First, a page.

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India and France, following talks, issued a joint statement on March 13, 1954 announcing a
modality for deciding the status of the French settlements. Five days later the elected members of
the Representative Assembly and the municipal councillors of Pondicherry and Karaikkal took
part in a referendum at Keeloor. Of the 178 members voted, an overwhelming majority of 170
members favoured the merger of French Indian territories with the motherland. Three days after,
an agreement on the defacto transfer of the French territories to India was signed in New Delhi
between the two countries.
A treaty of cession was signed by the two countries in May 1956. It was ratified by the French
Parliament in May 1962. On August 16, 1962 India and France exchanged the instruments of
ratification under which France ceded to India's full sovereignty over the territories it held.
Pondicherry and other enclaves of Karaikkal, Mahe and Yanam came to be administered as
Union Territory of Pondicherry from July 1, 1963.

Liberation of Mahe and Yanam


Conditions became intolerable in Yanam ever since its Mayor and other representatives of
Yanam adopted the merger resolution. The mayor, deputy mayor and over 200 people took
refuge in the adjacent areas of the Indian Union. Police and hired hoodlums from Yanam
assaulted the refugees on the Indian soil. It was then that the refugees marched into Yanam under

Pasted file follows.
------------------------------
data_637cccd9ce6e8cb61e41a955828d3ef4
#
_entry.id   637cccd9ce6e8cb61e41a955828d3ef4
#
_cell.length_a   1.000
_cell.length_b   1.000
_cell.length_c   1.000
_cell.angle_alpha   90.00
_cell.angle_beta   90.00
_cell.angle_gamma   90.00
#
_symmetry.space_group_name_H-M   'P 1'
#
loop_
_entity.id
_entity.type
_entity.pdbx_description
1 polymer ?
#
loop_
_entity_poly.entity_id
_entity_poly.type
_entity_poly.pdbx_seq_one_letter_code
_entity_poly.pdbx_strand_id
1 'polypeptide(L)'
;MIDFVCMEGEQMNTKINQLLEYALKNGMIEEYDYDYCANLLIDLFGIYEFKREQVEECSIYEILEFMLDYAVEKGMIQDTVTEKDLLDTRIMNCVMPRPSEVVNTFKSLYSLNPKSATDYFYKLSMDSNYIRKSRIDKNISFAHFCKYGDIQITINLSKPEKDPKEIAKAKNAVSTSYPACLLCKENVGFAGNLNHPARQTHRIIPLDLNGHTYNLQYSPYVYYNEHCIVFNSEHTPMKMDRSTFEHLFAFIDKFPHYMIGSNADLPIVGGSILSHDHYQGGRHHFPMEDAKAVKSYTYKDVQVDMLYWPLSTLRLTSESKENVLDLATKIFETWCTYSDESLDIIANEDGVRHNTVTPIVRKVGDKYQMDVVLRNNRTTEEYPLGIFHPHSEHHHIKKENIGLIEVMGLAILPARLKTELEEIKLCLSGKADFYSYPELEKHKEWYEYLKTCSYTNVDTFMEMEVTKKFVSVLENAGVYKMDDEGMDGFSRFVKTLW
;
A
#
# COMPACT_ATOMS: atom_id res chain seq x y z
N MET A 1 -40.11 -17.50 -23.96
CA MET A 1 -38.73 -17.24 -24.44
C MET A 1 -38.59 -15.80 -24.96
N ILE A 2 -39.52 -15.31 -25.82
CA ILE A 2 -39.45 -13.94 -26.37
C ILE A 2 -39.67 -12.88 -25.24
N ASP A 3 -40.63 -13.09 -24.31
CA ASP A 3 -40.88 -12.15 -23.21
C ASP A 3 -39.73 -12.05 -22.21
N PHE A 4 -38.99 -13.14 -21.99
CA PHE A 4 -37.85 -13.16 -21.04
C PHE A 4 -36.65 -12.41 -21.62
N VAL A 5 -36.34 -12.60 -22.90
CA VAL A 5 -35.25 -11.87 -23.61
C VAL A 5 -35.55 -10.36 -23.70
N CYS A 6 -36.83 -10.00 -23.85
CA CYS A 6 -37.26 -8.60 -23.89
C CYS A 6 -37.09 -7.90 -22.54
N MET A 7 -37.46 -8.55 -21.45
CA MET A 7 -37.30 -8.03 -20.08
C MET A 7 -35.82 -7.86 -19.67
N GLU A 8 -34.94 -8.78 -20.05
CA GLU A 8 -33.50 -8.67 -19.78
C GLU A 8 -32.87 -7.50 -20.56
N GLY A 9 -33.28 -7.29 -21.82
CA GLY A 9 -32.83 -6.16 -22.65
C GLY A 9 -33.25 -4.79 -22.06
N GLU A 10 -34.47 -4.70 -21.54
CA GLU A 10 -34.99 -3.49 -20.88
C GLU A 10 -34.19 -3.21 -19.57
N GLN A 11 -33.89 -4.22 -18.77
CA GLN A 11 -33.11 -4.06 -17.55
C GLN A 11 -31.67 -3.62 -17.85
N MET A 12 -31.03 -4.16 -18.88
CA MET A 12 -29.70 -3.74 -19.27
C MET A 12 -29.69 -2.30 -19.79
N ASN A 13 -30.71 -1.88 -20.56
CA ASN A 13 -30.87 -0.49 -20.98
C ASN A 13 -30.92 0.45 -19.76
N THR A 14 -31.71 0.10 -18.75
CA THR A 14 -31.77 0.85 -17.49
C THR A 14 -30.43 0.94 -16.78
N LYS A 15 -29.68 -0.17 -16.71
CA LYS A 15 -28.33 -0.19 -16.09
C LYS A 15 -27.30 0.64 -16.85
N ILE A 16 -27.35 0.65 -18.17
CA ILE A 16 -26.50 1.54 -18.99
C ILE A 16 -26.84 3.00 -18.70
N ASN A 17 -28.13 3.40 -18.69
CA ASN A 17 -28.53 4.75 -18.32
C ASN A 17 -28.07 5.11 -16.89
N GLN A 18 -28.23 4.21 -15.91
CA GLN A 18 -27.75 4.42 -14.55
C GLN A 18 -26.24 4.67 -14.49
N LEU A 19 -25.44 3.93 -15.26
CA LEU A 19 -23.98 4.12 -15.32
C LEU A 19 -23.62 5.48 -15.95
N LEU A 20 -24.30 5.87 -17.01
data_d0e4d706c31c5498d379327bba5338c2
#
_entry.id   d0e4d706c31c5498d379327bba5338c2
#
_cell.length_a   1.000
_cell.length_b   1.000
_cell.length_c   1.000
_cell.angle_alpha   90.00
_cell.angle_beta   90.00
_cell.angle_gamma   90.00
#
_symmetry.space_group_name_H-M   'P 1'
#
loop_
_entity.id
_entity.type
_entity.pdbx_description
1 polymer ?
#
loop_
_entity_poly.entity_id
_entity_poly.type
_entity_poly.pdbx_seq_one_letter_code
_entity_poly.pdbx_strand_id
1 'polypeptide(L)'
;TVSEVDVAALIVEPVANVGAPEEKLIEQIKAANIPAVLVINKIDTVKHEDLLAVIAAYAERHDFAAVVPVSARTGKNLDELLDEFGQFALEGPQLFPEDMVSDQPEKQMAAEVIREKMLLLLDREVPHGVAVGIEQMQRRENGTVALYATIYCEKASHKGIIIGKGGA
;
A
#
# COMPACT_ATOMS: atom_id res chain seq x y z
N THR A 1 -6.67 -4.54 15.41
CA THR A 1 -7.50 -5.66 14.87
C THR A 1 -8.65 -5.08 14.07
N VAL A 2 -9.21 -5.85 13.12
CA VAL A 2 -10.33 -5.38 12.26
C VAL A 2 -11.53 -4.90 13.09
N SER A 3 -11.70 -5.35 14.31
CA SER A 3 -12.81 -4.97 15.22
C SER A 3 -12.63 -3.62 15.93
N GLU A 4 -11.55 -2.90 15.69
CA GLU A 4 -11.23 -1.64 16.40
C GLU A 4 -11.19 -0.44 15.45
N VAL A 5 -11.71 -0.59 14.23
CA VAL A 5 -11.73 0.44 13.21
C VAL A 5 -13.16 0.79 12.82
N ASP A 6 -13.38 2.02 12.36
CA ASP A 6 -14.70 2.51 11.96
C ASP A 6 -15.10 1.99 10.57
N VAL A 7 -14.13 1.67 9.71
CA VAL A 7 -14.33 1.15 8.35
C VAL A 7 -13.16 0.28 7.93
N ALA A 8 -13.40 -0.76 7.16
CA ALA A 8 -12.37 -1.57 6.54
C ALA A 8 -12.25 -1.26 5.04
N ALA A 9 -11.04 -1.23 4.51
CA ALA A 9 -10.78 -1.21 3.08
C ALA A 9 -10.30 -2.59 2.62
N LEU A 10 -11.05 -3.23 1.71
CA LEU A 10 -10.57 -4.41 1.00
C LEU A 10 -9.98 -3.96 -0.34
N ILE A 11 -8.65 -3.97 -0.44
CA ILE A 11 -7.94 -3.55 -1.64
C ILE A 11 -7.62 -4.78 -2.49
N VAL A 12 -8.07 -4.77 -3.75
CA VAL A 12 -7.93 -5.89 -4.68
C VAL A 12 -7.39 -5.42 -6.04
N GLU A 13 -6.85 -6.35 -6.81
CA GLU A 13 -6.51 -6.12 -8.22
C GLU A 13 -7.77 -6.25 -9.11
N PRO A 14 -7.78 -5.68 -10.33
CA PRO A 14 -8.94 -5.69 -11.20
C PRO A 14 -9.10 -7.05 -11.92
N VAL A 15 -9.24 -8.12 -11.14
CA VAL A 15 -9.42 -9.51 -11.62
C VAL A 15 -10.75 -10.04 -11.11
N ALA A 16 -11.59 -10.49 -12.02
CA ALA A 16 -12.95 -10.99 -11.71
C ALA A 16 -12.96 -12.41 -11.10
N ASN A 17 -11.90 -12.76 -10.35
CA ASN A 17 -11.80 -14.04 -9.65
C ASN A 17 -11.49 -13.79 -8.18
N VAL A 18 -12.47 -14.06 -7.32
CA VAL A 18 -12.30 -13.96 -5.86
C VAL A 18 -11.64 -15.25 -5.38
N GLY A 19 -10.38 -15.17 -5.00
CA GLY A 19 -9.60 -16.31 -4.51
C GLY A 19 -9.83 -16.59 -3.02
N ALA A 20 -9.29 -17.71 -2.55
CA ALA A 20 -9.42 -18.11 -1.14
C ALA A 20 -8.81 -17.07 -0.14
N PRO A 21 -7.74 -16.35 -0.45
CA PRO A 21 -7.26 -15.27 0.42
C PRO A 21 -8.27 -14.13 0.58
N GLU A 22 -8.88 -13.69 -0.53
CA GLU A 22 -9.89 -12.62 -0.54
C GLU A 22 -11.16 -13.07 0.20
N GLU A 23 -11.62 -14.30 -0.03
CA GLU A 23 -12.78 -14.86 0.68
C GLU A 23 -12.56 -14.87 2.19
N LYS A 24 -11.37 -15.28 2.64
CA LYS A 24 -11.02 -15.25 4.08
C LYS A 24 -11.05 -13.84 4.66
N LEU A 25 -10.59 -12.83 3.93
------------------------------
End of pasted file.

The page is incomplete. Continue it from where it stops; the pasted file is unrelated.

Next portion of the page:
the leadership of Mayor Satyanandam and took over the administration. After hoisting the Indian
National Flag, the liberators adopted a resolution declaring Yanam liberated. Close on the heels,
in Mahe, the Mahajana sabha under its president, I.K. Kumaran began a picketing programme.
Some days later, hundreds of volunteers marched into Mahe to stage a demonstration in front of
the administrator's residence. They were joined by the citizens of the enclave. On July 16, 1954,
Kumaran took over the administration from the French administrator marking the end of the
French rule of 228 years in Mahe.
Under the Indo-French Agreement in June 1948, the first municipal elections were held in
Chandernagore, also a French territory. In August that year the Congress Karmaparishad won 22
out of the 24 seats. The new municipal assembly overwhelmingly voted for its merger with the
Indian Union and the Government of India took control of Chandernagore on June 9, 1952.
Later, it became a part of the Hoogly district of West Bengal. Thus with the liberation of Mahe
and Yanam from French subjugation, Pondicherry became a part of the Indian Union.